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Title: How dogs hear us : perception of the human voice by domestic dogs (Canis familiaris)
Author: Ratcliffe, Victoria Frances
ISNI:       0000 0004 5924 0703
Awarding Body: University of Sussex
Current Institution: University of Sussex
Date of Award: 2016
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Domestic dogs have co-habited with humans for at least 15000 years. Close social interaction between the two species has promoted inter-specific communication and dogs now show advanced skills in responding to human signals in comparison to wolves. However, research into dogs' abilities to interpret human signals has predominantly focussed on visual gestures, while their responses to vocal signals remain under-investigated. Exploring the perception of human speech by dogs, a phylogenetically distant species, could provide new insights into the evolution of mammal communication. Therefore, the aim of this thesis is to assess human speech perception by dogs. Speech is composed of two main communicative components: the segmental phonemic cues carrying the linguistic content and the supra-segmental cues transmitting information about the speaker such as their gender, age and emotional state. I first explore how dogs perceive supra-segmental cues, determining that they are capable of the cross-modal discrimination of human gender. I then provide a review detailing the mechanisms underlying cross-modal associations in mammal communication, before testing which of these mechanisms may enable dogs to cross-modally associate cues to human age. The results indicate that dogs learn to match some voices to humans according to their age category, while also perceiving more general cross-modal correspondences in the environment. Finally, I investigate how dogs dissociate the main communicatory components of speech during processing, providing evidence that dogs differentially process segmental and supra-segmental cues according to their communicative content. In doing so, dogs appear to express parallel hemispheric biases to those reported in humans. Additionally, the results provide the first clear demonstration that dogs attend to the combinatory structure of the phonemic content in learnt commands. Overall, this thesis extends our knowledge of dogs' perception of human signals, indicating that they are capable of perceiving each of the main components of speech in a functionally relevant manner. Together the results suggest that dogs share some of the cognitive and social processes involved in speech perception with human listeners.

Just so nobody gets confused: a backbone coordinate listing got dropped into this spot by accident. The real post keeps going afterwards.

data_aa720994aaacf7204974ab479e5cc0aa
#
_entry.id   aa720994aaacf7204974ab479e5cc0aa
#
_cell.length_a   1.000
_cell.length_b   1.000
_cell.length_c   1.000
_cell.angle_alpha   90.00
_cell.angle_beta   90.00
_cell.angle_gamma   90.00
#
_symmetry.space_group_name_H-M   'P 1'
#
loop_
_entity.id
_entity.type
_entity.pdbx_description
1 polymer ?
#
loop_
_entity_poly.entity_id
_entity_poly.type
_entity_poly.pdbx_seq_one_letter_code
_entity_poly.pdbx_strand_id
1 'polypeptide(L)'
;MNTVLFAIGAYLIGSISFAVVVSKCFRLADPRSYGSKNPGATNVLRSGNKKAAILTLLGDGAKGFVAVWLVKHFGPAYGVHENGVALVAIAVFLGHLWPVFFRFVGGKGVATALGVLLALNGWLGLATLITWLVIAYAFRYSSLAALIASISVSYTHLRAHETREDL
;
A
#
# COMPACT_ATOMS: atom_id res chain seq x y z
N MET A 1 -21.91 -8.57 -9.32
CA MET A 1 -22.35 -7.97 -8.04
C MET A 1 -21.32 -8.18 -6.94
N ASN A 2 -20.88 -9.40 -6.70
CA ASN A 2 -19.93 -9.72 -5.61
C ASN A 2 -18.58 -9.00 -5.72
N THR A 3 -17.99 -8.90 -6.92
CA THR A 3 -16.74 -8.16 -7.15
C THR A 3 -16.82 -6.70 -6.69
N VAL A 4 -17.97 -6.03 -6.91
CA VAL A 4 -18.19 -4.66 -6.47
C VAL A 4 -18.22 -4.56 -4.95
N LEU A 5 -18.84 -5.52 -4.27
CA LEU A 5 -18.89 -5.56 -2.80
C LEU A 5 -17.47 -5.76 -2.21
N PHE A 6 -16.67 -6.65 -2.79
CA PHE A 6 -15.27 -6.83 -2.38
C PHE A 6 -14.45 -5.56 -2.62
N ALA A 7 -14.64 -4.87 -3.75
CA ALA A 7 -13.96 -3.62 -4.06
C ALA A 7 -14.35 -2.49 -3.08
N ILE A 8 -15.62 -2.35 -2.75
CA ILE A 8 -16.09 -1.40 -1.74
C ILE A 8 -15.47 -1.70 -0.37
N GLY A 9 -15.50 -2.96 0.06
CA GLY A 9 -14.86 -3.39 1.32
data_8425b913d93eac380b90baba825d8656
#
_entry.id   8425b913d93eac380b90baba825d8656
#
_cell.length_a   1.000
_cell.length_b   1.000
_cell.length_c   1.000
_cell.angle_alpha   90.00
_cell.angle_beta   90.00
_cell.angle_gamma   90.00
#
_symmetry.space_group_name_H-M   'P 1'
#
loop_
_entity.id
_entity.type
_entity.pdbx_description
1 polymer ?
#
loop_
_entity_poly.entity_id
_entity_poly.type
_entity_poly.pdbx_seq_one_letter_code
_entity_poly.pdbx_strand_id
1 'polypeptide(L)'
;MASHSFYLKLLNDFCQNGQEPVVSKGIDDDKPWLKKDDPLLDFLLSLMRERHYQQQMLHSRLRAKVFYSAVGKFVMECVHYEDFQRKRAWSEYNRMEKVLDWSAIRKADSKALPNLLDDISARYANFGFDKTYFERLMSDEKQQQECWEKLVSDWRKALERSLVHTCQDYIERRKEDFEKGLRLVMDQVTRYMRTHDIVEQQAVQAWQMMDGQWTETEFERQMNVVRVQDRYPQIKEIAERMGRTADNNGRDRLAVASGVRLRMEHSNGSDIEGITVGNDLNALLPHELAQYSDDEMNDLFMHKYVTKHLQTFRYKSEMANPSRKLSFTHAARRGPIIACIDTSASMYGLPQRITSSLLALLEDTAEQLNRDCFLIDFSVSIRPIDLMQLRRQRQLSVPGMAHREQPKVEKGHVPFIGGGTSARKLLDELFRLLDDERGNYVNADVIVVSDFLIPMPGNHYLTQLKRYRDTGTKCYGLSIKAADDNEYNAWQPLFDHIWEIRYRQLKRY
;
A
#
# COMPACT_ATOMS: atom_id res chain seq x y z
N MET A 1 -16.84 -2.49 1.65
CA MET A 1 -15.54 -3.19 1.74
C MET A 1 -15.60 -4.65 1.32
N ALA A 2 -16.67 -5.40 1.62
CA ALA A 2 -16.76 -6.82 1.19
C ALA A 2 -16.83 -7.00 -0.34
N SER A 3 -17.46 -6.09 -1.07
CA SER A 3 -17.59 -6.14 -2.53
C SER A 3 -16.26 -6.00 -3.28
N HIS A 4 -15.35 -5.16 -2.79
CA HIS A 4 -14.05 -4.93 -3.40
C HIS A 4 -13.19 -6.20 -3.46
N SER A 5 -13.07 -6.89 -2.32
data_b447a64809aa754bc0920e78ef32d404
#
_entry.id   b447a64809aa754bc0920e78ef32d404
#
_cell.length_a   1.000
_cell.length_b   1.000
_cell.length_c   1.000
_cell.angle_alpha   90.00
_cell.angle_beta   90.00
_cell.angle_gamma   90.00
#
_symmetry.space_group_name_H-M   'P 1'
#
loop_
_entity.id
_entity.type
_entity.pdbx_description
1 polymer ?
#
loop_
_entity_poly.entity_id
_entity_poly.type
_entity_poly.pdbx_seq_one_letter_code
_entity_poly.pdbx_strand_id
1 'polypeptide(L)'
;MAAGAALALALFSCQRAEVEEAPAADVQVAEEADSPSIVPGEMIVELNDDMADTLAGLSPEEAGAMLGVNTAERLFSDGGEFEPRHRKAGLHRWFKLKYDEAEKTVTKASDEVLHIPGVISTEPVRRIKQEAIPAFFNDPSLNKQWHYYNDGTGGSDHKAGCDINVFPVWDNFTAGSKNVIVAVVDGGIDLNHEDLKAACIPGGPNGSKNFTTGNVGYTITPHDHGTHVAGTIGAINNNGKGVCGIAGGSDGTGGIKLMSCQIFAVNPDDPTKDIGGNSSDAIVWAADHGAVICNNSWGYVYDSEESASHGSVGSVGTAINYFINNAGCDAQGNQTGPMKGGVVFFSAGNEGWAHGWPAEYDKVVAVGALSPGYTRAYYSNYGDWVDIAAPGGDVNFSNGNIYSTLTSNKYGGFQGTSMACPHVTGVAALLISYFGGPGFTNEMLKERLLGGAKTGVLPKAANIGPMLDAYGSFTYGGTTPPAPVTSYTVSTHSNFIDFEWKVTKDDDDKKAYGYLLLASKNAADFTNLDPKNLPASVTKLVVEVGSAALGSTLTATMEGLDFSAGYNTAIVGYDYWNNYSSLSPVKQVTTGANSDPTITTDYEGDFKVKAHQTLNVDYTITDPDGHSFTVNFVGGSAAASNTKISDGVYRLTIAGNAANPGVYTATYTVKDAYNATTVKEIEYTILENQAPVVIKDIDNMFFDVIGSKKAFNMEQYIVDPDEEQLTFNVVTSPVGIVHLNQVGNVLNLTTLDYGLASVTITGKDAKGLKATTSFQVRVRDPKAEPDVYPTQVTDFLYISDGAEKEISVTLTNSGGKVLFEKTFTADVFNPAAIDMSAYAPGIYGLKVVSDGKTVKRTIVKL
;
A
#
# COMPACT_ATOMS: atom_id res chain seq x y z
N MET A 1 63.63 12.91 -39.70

Supervisor: Not available Sponsor: Not available
Qualification Name: Thesis (Ph.D.) Qualification Level: Doctoral
EThOS ID:  DOI: Not available
Keywords: BF0660 Comparative psychology. Animal and human psychology